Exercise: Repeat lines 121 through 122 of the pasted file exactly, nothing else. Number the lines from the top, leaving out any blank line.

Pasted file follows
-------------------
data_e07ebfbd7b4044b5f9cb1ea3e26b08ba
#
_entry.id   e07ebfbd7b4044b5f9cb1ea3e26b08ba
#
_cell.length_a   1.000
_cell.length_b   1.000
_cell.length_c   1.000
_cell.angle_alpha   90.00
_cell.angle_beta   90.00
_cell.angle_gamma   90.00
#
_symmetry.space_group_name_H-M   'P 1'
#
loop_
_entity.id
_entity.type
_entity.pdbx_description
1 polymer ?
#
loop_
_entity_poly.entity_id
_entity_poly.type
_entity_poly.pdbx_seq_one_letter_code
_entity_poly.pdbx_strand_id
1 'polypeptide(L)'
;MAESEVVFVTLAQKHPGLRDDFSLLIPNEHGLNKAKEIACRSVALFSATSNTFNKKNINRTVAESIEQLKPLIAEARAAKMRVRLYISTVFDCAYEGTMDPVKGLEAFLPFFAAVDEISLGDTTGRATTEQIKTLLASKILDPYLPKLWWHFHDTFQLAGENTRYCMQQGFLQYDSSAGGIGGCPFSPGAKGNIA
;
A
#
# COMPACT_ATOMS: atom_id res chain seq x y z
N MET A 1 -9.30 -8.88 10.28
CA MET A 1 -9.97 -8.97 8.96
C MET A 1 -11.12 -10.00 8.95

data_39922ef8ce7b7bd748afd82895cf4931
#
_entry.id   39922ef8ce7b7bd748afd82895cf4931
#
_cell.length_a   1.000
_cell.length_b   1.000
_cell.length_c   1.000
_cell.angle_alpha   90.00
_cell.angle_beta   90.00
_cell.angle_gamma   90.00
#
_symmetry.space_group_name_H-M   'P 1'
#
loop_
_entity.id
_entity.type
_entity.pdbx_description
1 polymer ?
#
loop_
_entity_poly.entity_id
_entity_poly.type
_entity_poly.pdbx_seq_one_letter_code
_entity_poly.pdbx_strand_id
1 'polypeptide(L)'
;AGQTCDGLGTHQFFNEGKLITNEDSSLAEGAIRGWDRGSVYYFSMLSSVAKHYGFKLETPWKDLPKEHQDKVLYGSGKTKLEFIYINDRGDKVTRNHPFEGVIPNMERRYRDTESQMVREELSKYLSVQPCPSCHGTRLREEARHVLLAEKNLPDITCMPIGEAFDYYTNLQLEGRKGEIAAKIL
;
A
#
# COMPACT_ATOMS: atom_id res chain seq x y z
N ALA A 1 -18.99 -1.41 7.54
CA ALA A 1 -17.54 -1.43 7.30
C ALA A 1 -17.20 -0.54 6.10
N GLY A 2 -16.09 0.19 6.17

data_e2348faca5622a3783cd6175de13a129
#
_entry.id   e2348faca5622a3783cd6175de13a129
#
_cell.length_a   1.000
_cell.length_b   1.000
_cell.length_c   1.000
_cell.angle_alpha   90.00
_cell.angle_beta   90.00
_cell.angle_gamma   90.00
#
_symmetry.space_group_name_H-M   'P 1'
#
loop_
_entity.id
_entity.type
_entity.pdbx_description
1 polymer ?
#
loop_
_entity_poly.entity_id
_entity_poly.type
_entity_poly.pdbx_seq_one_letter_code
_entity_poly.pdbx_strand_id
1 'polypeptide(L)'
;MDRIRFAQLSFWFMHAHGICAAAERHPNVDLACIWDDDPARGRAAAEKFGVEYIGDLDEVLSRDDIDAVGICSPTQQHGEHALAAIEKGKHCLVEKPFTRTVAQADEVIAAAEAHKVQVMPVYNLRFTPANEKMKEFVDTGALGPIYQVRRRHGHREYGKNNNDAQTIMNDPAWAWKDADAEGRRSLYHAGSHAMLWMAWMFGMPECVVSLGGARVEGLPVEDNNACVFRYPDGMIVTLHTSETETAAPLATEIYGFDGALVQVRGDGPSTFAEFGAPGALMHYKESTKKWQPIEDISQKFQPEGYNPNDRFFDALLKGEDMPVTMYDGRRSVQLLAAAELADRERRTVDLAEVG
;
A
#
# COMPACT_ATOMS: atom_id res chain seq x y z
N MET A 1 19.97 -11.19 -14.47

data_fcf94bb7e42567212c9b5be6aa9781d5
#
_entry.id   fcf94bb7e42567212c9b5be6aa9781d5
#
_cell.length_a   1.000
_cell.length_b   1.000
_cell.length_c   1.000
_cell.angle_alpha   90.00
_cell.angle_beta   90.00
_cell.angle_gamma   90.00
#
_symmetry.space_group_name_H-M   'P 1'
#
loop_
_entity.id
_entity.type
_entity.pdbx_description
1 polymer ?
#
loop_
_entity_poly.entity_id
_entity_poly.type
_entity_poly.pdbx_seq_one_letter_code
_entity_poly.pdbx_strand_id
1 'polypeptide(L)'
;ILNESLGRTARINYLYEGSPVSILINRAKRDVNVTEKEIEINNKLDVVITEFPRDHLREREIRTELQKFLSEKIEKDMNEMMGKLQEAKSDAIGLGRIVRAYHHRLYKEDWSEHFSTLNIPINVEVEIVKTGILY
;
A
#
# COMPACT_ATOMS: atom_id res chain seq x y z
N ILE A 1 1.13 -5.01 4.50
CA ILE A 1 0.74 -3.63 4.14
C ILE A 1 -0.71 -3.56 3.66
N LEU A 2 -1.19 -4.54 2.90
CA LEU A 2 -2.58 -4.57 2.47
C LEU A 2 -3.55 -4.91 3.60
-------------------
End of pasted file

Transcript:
_entity_poly.pdbx_seq_one_letter_code
_entity_poly.pdbx_strand_id